Senior UN officials urge peaceful resolution to Ukraine crisis

[JURIST] UN High Commissioner for Human Rights Navi Pillay [official website] on Wednesday urged [press release] both the Ukraine government and protesters to find a peaceful resolution to the Kiev protests, which became increasingly violent on Tuesday. UN Secretary-General Ban Ki-moon [official website] also released a statement [text] on Tuesday, expressing concern regarding the escalating situation in Ukraine's capital city. At least 25 individuals have been reported dead [WP report] and more than 240 injured, in protests that escalated when individuals began a march on Parliament Tuesday morning, before a scheduled debate regarding reinstatement of the country's 2004 Constitution. Reinstatement would work to significantly reduce [UN News Centre report] President Viktor Yanukovich's [official website; JURIST news archive] powers. Ban stated that "[p]reventing further instability and bloodshed is a paramount priority," while Pillay urged, “Ukraine needs a dialogue between these opposing voices that respects the country's legal obligations, political commitments based on international human rights standards, and the recommendations made by the international human rights system." Pillay further reiterated a call for respect of the right to peaceful assembly.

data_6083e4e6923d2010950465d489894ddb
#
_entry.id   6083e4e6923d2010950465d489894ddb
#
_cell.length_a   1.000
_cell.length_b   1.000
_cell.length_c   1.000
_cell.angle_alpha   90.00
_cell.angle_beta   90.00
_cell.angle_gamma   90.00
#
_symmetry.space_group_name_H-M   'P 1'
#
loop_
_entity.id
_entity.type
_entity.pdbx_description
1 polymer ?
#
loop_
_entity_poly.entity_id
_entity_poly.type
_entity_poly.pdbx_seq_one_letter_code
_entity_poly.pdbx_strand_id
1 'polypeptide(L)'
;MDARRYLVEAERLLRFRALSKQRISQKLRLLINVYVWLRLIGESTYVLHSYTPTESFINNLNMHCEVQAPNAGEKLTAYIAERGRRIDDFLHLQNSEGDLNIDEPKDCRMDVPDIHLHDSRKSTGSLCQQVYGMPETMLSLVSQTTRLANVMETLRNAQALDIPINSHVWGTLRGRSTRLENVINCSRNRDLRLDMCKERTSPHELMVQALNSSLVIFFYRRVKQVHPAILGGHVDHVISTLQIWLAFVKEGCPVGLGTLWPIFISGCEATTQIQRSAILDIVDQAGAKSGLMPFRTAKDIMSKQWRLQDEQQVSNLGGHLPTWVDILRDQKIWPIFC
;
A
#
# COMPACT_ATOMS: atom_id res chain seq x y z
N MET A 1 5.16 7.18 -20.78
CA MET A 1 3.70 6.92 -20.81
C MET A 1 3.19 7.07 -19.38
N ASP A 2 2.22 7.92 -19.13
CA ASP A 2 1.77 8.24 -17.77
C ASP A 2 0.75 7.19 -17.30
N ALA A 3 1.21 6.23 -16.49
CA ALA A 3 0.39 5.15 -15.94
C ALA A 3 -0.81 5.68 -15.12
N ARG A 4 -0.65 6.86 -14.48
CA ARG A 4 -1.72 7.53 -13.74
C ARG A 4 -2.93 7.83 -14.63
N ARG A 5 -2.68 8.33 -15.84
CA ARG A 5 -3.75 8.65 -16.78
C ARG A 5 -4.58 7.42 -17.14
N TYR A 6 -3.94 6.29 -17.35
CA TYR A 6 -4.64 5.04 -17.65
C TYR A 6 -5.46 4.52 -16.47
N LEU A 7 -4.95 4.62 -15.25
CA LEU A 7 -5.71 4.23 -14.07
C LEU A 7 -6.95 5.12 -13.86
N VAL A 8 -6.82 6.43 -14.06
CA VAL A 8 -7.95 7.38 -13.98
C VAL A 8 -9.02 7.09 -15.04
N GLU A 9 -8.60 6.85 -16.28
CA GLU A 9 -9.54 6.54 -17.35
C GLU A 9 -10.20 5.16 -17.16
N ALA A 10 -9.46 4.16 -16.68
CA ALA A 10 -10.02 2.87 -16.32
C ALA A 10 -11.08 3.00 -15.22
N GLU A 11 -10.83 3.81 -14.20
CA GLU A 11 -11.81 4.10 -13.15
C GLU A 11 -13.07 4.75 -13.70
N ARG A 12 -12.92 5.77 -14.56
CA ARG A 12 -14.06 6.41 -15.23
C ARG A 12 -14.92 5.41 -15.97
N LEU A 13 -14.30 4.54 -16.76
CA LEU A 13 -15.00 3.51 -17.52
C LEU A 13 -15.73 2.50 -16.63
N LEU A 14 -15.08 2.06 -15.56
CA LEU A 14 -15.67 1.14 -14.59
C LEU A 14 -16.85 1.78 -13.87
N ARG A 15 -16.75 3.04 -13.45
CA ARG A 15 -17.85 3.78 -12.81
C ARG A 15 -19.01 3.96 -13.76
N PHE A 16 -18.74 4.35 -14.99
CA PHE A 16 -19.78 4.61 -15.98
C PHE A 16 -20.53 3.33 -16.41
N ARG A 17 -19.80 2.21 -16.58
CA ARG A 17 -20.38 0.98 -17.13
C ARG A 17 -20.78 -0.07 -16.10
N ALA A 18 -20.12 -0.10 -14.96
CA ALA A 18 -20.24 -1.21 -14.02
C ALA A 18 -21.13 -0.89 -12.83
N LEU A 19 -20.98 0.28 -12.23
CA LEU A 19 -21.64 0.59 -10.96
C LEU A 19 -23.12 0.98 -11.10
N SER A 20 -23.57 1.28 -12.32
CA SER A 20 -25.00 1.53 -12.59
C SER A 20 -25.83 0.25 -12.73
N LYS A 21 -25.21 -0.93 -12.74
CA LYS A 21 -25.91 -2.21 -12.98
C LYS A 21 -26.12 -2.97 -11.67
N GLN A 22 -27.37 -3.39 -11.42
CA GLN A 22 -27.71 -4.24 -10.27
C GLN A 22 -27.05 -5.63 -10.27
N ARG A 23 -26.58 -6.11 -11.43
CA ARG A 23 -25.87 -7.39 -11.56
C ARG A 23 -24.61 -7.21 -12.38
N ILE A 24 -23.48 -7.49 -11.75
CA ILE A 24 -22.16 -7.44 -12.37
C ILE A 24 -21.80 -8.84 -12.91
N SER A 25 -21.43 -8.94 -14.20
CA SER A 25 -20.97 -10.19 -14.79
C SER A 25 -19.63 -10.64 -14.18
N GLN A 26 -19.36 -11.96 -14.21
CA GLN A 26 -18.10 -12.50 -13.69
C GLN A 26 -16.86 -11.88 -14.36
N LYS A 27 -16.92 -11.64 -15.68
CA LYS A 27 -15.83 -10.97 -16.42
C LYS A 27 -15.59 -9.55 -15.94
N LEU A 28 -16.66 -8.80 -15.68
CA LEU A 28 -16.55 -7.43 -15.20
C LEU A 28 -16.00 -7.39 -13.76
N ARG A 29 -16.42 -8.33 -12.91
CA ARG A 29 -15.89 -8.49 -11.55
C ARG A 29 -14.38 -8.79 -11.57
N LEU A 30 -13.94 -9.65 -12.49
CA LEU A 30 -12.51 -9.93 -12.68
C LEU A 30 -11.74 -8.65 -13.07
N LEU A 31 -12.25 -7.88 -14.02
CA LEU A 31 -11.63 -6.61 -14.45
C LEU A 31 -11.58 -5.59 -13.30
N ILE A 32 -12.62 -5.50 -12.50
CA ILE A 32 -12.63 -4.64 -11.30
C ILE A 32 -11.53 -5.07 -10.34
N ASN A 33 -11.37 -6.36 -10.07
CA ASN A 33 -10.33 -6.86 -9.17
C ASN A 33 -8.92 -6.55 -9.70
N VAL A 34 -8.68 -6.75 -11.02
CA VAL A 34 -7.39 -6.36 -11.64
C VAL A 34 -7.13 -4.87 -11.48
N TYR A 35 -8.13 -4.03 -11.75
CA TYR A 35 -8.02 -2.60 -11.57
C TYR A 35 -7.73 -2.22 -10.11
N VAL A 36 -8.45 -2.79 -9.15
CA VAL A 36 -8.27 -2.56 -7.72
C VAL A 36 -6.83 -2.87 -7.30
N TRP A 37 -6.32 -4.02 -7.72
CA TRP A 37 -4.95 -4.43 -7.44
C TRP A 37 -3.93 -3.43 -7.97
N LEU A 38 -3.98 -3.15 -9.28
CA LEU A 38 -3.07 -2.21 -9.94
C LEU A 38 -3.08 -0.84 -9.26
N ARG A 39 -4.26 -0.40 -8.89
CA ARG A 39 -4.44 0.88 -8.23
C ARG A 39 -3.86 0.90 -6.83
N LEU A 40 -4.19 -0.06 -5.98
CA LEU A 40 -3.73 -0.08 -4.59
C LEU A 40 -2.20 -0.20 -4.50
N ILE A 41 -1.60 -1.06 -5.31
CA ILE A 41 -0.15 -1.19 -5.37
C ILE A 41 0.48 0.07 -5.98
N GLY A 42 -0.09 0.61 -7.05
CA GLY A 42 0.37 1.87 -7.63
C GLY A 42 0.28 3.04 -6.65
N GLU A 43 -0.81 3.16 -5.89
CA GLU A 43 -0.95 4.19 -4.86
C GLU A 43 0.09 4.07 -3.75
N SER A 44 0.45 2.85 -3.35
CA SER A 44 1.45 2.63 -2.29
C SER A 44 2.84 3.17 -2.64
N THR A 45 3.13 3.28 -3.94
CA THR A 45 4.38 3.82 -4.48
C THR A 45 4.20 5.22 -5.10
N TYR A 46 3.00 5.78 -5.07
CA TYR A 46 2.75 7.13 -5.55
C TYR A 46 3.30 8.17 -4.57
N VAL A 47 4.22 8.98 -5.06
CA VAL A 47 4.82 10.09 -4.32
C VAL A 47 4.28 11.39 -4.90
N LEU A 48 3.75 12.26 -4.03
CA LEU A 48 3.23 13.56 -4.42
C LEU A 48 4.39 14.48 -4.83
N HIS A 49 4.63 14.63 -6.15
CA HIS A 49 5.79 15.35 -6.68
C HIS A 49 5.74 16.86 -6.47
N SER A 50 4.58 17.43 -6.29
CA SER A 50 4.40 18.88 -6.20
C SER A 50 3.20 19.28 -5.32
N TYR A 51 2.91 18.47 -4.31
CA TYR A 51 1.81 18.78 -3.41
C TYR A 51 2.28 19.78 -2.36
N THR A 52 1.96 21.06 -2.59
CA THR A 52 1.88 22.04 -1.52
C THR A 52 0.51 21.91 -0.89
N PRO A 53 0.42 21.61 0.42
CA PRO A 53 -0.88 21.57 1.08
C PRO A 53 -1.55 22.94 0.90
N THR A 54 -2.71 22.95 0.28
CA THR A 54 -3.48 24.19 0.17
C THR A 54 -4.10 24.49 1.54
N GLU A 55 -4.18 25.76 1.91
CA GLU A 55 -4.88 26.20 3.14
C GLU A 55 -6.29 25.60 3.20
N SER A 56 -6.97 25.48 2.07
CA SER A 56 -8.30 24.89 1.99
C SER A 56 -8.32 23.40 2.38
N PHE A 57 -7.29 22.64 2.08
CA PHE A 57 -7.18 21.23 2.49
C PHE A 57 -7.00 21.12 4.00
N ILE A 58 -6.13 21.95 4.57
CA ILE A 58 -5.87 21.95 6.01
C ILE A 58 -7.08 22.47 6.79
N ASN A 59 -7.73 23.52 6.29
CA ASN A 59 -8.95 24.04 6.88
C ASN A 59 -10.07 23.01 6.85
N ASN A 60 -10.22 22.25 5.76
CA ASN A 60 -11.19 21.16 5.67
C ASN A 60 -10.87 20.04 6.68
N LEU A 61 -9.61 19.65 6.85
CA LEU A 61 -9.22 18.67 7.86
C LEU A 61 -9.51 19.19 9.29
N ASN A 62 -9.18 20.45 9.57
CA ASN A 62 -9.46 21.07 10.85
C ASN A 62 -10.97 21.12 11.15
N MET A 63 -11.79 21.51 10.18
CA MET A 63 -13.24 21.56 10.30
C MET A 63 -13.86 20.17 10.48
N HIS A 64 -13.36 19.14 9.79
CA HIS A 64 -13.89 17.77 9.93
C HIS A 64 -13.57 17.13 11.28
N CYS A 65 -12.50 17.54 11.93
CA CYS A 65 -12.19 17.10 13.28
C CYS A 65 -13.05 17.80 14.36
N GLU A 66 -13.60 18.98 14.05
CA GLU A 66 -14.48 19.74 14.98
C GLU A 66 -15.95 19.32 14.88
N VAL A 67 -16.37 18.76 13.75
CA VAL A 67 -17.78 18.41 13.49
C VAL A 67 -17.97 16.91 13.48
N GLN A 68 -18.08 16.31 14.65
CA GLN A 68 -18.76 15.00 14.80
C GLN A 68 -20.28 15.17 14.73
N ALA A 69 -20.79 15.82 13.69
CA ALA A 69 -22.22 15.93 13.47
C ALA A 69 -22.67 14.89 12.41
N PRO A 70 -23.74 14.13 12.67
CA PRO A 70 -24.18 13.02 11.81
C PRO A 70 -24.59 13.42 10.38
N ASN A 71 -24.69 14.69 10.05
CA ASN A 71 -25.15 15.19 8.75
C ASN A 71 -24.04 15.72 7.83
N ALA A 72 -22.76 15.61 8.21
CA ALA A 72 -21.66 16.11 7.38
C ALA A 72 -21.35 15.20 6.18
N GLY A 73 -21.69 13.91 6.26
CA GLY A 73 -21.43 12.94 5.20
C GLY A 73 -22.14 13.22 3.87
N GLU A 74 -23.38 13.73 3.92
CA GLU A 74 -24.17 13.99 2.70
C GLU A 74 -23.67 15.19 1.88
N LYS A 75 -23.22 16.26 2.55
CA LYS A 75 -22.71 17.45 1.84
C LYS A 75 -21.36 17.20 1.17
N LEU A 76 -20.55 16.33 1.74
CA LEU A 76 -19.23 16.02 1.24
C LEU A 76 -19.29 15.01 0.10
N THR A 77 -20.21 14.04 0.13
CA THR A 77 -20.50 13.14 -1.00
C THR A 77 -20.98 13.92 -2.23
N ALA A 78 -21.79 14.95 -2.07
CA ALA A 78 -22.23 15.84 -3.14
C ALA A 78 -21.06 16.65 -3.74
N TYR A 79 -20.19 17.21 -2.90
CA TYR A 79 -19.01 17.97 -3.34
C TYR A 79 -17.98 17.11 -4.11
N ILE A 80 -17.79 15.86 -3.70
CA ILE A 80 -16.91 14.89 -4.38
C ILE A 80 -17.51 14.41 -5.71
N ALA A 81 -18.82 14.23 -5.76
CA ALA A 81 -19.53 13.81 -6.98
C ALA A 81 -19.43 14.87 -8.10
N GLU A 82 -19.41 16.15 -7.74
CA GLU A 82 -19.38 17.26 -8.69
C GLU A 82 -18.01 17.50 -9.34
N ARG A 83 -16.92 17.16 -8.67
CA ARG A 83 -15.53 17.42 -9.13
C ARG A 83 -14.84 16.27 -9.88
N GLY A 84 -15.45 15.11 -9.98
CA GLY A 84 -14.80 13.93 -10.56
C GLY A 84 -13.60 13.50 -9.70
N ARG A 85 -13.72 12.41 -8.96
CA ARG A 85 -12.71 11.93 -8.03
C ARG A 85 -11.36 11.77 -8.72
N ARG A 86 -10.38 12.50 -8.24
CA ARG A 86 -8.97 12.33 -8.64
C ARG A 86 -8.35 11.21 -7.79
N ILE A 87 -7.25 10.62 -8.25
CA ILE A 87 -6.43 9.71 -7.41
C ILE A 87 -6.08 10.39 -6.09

Ongoing protests in Kiev have continued for more than two months, prompting reactions from all sides of the conflict. Earlier in February leaders of Ukraine's anti-government protests pressed [JURIST report] Yanukovich for further concessions, including a return to the earlier constitution that would limit presidential powers, and a revival of the EU free trade agreement (FTA) [existing EU FTAs]. In January the UN Office of High Commissioner for Human Rights (OHCHR) called for an investigation [JURIST report] into torture allegations against Ukraine following widespread arrests of protesters. The statement came the day after Yanukovich offered amnesty to protesters [JURIST report] who were arrested and agree to meet certain conditions. The amnesty bill was passed 232-11 and gave protesters 15 days to comply, but has been rejected by the opposition. Also in January Ban and the OHCHR issued statements [JURIST report] urging Ukrainian protesters to use restraint and calling on both the government and protesters to work towards constructive dialogue to diffuse the rising tension and violence that has gripped the nation.

 

About Paper Chase

Paper Chase is JURIST's real-time legal news service, powered by a team of 30 law student reporters and editors led by law professor Bernard Hibbitts at the University of Pittsburgh School of Law. As an educational service, Paper Chase is dedicated to presenting important legal news and materials rapidly, objectively and intelligibly in an accessible format.

© Copyright JURIST Legal News and Research Services, Inc., 2013.